Lebanese block roads after central bank puts brakes on fuel subsidies

Lebanese block roads after central bank puts brakes on fuel subsidies
A car blocks a road, after the central bank decided to effectively end subsidies on fuel imports, in Tripoli, Lebanon August 12, 2021. (Reuters)
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Updated 13 August 2021

Lebanese block roads after central bank puts brakes on fuel subsidies

Lebanese block roads after central bank puts brakes on fuel subsidies
  • Salameh’s move defended by economist, who says “he cannot use deposits that are part of the mandatory reserve”
  • Politicians slam decision by bank’s governor

BEIRUT: Angry Lebanese blocked roads across the country on Thursday, a day after the central bank said it could no longer afford to subsidise fuel imports below the black market rate.

As the economy crumbles and Lebanon’s foreign reserves dwindle, the decision has been considered a de facto lifting of fuel subsidies.

Confrontations with soldiers erupted in Tripoli amid a shortage of diesel to run private generators, which are only available on the black market at double the subsidized price.

Protests also erupted around the house of Prime Minister-designate Najib Mikati in Tripoli.

Protesters from the southern town of Sarafand stormed the Al-Zahrani power plant demanding electricity as the diesel shortage is preventing the operation of private generators.

They stressed “nepotism in distributing diesel to the powerful and barely giving any to ordinary people.”

People blocked roads in the north, south and east of the country in protest against the deteriorating living conditions.

Motorists were trapped in long queues outside the remaining active petrol stations, rushing to fill up before the Ministry of Energy announced new prices.

The cost of petrol is expected to at least triple, according to projections by the Information International think tank.

The Lebanese pound has lost more than 90 percent of its value against the dollar on the black market in less than two years.

Riad Salameh, governor of Lebanon’s central bank, informed President Michel Aoun that he “is unable to continue subsidizing fuel except under a law issued by parliament allowing the use of mandatory foreign exchange investments.”

A campaign was launched against Salameh’s decision by political actors, most notably the head of the Free Patriotic Movement, MP Gebran Bassil, who said the governor’s decision is a “coup.”

Experts anticipated the price of a fuel gallon to reach 336,000 Lebanese pounds ($222) based on the dollar’s exchange rate on the black market, which is equivalent to half of the minimum wage in Lebanon. They also speculated that the price of a diesel gallon could reach 272,000 pounds if the exchange rate of 20,000 pounds to the dollar is adopted.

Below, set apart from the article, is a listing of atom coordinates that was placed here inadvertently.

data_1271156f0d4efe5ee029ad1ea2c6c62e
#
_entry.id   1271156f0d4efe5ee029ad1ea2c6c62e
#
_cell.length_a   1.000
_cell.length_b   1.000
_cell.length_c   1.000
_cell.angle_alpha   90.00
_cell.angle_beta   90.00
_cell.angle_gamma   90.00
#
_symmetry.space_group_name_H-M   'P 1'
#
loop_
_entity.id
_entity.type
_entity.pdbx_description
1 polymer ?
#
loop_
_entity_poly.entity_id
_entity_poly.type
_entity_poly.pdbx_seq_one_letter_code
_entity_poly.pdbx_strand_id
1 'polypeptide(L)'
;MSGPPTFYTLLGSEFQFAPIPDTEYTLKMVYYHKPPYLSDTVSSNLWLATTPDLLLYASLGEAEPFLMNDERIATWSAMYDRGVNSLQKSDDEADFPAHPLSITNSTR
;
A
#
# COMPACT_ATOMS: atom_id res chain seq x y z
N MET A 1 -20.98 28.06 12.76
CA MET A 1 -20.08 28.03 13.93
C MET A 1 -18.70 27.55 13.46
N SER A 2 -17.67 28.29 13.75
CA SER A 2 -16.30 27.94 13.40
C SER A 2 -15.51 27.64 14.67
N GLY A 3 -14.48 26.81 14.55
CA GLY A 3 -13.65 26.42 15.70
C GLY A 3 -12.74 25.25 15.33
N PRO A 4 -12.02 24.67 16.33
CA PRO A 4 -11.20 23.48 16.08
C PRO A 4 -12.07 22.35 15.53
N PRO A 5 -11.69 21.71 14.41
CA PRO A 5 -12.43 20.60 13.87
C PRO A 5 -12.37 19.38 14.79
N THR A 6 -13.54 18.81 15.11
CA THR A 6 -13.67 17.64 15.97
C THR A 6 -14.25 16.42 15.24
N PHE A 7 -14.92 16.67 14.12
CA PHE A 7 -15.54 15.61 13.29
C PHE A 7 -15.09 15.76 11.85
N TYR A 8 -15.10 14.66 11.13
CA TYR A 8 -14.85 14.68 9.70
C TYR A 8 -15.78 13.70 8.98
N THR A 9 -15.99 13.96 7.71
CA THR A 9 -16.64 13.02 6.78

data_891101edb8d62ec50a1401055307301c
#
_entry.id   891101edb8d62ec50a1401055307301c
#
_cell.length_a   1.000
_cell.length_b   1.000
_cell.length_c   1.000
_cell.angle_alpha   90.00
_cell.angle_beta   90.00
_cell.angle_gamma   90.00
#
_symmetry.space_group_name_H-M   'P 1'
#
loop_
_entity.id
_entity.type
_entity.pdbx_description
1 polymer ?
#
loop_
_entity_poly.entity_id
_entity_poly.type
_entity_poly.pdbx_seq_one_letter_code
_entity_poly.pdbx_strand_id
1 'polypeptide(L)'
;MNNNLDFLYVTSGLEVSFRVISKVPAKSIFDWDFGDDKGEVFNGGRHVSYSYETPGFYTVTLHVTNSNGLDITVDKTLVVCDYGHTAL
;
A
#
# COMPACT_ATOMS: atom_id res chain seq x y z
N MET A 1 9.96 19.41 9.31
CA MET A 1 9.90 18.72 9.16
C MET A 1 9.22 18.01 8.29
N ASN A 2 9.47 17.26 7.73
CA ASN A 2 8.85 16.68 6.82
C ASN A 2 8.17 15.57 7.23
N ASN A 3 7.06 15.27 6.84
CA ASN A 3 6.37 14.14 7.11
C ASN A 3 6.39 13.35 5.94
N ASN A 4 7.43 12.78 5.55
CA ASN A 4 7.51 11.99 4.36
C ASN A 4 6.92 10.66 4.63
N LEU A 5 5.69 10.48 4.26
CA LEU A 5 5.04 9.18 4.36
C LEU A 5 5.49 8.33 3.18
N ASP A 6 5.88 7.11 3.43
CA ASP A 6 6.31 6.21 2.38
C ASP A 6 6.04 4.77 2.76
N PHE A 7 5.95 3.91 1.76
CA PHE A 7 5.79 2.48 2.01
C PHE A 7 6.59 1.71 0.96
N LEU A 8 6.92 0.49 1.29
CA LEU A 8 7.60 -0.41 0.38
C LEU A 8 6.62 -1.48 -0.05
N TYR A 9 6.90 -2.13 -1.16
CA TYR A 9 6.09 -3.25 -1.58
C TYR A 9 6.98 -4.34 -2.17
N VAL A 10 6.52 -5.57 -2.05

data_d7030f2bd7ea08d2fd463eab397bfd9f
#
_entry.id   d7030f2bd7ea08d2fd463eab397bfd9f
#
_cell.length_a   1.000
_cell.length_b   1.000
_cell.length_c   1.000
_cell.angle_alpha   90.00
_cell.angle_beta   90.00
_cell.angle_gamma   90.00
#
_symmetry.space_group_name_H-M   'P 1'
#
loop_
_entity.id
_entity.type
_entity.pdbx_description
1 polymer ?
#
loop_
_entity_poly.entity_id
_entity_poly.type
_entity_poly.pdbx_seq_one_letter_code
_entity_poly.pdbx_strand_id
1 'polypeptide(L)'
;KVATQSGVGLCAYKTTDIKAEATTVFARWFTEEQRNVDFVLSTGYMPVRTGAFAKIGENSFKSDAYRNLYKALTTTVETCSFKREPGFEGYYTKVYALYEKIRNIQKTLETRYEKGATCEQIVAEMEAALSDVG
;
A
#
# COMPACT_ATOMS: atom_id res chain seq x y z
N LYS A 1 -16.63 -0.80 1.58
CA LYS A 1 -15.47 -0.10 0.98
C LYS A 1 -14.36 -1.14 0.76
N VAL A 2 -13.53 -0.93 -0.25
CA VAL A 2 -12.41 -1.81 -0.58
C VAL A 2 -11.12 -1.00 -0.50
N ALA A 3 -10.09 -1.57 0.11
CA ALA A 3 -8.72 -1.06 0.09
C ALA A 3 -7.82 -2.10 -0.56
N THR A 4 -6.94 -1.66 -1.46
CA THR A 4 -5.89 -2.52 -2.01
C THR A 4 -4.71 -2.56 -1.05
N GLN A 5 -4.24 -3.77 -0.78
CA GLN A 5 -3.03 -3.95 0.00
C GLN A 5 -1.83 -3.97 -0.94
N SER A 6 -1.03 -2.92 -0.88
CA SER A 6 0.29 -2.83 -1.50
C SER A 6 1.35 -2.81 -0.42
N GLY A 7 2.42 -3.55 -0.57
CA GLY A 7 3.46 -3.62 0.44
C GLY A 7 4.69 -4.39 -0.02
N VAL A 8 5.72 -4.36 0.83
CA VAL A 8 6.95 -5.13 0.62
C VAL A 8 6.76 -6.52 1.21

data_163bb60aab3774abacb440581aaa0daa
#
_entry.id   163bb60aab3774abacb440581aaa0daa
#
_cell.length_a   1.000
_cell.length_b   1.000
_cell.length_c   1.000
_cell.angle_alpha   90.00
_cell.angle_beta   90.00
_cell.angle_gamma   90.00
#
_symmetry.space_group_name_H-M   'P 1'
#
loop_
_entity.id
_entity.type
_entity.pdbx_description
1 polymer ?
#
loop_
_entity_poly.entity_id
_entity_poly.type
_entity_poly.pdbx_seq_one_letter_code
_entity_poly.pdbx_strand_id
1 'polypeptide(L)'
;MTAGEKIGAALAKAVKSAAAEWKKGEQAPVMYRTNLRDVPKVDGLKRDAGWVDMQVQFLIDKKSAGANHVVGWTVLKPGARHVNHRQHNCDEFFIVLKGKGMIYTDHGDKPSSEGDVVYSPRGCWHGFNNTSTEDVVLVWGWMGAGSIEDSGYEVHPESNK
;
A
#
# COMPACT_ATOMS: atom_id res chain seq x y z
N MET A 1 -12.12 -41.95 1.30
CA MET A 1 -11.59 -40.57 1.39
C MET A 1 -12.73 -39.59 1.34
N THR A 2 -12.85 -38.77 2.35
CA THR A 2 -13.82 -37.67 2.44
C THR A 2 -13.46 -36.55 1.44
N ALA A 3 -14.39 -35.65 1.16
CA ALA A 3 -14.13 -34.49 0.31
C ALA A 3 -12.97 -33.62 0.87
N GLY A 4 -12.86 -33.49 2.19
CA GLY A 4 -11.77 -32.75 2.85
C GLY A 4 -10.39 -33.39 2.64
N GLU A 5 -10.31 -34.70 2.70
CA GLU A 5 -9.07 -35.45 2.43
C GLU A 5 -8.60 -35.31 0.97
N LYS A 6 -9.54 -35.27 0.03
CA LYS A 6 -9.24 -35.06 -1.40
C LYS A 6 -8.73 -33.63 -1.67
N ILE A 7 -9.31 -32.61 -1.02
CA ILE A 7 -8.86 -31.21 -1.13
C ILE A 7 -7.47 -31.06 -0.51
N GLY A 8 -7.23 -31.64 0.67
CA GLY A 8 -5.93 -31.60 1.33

Bassil accused Salameh of “committing a massacre against the Lebanese,” and said he is the “governor of the central bank, not the country’s governor.” He called on his supporters to “hit the streets.”

Druze leader Walid Jumblatt said: “The decision of the central bank’s governor is to stop the smuggling of fuel to Syria.”

He said the solution to the fuel crisis is the development of public transport and that there is “no escape for the president and his political team.”

Economic analyst Violette Balaa told Arab News: “The decision to subsidize things was a temporary measure that may have helped citizens to pass a difficult stage, but the measures must now be radical. There should be a rescue government that carries out reforms and shows credibility to the international community.”

Balaa said: “Salameh’s decision to stop subsidizing fuel is right because he cannot use people’s deposits that are part of the mandatory reserve. He repeatedly warned that the policy of subsidy benefits smugglers, monopolists, big traders and the wealthy in Lebanon.”

Separately, the quorum of the plenary session of parliament that was scheduled to discuss lifting the immunities of deputies who are suspects in last year’s Beirut port blast was not completed.

Thirty-nine deputies attended the session. Most of them were from the Hezbollah bloc, the Development and Liberation bloc headed by Parliament Speaker Nabih Berri, the Marada Movement, the Syrian Social Nationalist Party and three deputies represented the Future bloc.

Fifteen protestors from families affected by the Aug. 4, 2020 blast were injured by severe beatings they received on Wednesday night by security guards.

Activists violated the security measures taken in Beirut’s Palace of Justice and entered the building, shouting slogans calling on the judges to “be impartial and unbiased in the investigation of the port explosion.”